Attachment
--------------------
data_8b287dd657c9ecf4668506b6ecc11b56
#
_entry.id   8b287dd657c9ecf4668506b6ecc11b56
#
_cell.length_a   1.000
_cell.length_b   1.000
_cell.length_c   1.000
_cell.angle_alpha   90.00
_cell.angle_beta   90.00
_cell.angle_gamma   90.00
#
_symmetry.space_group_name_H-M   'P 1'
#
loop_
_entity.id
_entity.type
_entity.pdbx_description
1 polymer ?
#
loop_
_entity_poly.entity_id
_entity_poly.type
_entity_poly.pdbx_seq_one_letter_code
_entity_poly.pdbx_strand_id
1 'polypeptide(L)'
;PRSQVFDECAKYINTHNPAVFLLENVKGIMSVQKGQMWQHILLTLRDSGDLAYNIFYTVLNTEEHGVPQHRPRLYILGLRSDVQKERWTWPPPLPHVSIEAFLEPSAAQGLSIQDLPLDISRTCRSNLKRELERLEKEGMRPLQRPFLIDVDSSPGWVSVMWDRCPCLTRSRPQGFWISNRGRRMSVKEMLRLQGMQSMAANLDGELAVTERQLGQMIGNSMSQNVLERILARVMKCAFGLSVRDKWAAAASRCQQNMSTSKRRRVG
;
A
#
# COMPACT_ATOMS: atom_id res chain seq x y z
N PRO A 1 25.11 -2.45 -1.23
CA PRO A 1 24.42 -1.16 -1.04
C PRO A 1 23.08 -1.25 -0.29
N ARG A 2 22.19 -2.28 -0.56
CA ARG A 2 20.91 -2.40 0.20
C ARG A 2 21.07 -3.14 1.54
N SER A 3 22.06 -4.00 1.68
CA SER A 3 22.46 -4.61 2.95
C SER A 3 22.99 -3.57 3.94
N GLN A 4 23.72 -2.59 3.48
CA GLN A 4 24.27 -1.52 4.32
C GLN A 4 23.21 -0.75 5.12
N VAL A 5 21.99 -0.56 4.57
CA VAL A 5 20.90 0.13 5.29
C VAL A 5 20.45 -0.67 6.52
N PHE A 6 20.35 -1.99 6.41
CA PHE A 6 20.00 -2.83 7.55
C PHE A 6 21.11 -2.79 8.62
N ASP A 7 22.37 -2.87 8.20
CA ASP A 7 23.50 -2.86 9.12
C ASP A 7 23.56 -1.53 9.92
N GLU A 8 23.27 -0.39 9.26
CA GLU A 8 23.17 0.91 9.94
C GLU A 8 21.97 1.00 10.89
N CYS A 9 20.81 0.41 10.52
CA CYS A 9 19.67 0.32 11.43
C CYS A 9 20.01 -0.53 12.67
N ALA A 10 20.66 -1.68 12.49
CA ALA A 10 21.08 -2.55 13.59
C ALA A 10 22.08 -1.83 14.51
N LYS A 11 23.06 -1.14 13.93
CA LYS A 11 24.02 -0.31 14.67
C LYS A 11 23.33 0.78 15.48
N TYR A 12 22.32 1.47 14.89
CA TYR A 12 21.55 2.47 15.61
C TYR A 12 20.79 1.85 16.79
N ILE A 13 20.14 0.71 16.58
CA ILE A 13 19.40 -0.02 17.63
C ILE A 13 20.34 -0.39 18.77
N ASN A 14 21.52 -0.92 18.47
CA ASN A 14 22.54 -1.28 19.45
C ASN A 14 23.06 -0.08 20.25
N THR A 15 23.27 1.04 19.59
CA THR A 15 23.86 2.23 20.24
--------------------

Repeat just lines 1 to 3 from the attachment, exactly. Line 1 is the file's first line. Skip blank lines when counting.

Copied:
data_8b287dd657c9ecf4668506b6ecc11b56
#
_entry.id   8b287dd657c9ecf4668506b6ecc11b56